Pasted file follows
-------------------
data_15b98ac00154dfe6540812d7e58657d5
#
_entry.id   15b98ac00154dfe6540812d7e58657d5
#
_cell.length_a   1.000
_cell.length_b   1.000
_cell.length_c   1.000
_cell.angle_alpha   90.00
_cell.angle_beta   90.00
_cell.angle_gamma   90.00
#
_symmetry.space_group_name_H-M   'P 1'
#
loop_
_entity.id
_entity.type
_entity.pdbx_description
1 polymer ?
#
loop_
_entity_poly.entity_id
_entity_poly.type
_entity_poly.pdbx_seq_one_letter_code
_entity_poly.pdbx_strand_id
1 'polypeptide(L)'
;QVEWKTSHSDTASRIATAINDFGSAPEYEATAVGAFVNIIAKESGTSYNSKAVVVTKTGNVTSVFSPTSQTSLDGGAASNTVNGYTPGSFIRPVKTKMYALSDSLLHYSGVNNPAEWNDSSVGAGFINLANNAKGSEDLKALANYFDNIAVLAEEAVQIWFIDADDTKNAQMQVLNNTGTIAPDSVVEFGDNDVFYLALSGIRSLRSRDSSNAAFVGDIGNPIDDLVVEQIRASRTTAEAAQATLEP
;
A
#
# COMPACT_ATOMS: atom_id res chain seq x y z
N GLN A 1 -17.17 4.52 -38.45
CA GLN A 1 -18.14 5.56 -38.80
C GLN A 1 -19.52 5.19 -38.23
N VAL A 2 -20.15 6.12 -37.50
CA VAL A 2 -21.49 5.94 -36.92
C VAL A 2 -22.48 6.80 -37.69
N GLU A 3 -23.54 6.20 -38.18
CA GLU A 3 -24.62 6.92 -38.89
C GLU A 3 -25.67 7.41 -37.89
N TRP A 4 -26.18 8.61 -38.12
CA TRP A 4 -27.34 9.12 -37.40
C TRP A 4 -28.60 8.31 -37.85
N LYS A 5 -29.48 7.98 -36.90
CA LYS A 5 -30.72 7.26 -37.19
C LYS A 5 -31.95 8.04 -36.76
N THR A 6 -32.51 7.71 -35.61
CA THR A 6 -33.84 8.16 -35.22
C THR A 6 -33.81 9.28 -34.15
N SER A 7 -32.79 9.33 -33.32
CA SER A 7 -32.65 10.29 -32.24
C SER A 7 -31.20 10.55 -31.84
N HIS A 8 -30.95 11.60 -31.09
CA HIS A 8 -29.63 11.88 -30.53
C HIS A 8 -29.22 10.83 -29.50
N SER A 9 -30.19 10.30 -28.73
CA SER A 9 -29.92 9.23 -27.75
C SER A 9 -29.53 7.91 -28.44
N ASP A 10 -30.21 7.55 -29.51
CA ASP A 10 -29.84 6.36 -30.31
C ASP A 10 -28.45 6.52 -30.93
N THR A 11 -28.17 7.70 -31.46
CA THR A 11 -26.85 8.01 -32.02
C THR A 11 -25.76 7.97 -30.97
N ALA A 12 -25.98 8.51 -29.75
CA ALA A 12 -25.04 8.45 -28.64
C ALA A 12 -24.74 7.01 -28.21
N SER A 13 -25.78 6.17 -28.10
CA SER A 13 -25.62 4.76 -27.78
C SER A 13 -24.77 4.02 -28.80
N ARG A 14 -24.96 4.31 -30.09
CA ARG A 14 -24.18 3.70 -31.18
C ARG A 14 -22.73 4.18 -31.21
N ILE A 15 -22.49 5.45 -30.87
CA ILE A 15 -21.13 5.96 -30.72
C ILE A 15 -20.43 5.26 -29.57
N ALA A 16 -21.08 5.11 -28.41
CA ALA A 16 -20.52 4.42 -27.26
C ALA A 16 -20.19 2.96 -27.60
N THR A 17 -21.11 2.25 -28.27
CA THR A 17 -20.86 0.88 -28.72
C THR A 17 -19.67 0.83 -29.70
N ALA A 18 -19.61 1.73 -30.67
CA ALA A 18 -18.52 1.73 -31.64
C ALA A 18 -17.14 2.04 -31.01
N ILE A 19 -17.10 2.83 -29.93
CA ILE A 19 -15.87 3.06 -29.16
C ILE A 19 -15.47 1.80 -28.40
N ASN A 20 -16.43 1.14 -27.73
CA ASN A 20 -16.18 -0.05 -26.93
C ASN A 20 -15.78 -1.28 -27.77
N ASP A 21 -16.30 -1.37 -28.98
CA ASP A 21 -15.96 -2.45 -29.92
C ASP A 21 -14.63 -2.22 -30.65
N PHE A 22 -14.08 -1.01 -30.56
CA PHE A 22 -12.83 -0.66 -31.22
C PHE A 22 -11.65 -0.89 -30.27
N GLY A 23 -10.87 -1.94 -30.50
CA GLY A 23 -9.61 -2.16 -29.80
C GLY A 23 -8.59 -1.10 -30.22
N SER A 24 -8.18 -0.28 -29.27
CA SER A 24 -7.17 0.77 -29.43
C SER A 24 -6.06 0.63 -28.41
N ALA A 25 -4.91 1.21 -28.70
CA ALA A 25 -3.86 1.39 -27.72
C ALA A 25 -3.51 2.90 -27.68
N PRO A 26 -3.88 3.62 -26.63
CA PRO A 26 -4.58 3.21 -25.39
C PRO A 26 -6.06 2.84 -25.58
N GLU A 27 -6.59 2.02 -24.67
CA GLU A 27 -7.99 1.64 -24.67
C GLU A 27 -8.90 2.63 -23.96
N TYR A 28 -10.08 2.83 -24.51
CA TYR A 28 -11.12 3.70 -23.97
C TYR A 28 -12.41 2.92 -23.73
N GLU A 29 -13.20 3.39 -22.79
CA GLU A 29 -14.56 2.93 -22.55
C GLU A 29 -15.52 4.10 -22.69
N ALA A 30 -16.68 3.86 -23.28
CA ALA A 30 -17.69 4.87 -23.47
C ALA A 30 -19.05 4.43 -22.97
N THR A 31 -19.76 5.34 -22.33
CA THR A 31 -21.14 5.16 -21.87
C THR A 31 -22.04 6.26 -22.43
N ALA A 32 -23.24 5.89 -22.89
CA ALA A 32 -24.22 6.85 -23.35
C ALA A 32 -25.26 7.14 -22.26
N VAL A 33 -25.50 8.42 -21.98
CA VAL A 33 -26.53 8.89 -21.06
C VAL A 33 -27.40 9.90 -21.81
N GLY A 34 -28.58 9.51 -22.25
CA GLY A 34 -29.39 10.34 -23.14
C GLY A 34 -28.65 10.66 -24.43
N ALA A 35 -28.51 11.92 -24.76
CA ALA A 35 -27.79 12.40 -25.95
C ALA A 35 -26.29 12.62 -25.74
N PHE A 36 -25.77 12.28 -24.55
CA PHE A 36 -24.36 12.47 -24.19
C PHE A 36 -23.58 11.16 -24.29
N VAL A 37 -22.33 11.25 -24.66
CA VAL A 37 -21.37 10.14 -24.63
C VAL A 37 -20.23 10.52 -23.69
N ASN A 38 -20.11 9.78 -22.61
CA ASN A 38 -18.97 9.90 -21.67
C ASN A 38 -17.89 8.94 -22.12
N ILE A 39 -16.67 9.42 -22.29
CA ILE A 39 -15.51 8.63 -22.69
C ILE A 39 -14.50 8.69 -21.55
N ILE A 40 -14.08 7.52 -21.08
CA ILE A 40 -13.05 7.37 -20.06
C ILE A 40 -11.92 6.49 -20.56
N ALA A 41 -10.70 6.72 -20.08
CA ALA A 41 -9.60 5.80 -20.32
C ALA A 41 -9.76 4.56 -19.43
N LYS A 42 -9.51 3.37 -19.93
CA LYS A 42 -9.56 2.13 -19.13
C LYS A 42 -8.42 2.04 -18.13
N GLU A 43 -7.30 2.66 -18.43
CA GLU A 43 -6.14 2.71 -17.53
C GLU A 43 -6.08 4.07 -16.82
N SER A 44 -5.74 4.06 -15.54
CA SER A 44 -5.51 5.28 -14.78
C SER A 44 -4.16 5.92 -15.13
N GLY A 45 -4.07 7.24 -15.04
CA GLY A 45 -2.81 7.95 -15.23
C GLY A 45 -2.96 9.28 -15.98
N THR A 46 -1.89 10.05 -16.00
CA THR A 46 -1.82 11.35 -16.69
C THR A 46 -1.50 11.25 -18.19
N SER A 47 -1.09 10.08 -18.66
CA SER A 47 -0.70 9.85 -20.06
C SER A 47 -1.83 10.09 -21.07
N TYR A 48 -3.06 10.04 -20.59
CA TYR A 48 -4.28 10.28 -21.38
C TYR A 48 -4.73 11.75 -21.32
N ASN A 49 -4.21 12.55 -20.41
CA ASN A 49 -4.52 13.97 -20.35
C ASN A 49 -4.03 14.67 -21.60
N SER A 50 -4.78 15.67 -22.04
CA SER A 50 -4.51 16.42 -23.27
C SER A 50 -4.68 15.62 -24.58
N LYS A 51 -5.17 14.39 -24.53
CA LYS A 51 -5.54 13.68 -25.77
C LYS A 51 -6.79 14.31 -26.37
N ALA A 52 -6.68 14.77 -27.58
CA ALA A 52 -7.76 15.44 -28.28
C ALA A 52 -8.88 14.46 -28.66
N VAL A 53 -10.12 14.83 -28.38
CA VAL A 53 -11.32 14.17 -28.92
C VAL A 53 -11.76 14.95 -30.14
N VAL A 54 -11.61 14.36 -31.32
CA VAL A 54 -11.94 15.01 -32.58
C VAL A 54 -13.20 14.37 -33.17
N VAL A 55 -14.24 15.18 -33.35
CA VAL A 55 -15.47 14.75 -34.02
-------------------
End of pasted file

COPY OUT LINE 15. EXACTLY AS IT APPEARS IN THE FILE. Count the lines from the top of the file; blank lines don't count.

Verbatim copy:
_entity.id